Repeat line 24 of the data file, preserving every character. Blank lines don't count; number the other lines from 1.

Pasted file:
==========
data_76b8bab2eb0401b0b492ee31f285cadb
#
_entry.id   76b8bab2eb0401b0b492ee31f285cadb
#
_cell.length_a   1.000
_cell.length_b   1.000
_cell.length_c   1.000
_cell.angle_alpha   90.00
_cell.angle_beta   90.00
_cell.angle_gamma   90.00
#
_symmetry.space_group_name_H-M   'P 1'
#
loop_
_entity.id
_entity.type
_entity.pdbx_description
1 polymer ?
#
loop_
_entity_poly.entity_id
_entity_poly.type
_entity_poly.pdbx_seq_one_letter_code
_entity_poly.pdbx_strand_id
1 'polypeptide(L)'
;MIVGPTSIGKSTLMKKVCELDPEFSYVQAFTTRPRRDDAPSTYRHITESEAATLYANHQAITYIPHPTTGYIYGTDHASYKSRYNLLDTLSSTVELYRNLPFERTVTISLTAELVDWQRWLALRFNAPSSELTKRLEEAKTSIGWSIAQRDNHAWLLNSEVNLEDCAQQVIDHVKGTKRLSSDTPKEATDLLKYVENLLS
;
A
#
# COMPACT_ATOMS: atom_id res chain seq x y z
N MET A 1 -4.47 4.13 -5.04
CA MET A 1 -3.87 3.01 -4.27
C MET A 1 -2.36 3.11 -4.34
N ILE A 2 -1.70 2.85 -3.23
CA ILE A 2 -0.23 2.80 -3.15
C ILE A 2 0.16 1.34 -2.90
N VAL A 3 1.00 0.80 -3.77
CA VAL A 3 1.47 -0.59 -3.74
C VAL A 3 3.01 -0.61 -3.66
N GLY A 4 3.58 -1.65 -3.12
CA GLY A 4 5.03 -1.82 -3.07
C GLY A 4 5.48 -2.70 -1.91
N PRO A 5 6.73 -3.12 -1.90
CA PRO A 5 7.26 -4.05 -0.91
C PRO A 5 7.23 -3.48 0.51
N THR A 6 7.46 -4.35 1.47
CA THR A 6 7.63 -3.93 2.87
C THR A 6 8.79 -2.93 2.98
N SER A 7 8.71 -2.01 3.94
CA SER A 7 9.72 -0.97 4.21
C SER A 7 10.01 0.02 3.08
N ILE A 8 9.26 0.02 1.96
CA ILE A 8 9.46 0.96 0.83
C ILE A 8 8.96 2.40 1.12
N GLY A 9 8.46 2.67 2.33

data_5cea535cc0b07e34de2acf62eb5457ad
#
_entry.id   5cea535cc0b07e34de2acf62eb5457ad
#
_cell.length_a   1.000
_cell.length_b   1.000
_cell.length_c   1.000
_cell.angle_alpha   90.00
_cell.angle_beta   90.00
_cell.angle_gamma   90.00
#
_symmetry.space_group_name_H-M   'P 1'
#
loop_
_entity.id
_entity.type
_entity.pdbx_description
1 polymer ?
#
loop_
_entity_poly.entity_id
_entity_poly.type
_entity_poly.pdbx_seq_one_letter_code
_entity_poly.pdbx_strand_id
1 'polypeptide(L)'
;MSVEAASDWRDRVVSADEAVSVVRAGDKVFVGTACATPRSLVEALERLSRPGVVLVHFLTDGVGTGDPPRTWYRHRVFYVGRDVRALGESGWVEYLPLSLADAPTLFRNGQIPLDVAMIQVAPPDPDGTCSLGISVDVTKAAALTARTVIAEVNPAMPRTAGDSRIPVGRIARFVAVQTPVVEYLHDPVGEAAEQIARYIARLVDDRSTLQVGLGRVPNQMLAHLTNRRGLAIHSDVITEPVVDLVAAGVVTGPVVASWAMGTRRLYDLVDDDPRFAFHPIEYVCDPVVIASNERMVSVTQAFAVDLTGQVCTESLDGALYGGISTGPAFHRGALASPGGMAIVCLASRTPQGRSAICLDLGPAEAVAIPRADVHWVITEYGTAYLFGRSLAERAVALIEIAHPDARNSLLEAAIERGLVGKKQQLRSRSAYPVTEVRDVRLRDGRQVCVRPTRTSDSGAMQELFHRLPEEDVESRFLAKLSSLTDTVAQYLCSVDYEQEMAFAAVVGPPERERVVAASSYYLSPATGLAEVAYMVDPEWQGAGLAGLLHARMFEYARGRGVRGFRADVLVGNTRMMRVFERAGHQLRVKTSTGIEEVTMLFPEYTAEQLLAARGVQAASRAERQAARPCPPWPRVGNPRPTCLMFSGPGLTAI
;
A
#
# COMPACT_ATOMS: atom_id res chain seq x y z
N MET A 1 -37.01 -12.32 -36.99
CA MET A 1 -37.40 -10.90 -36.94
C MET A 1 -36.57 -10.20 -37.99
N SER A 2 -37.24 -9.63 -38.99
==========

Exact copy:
_entity_poly.pdbx_strand_id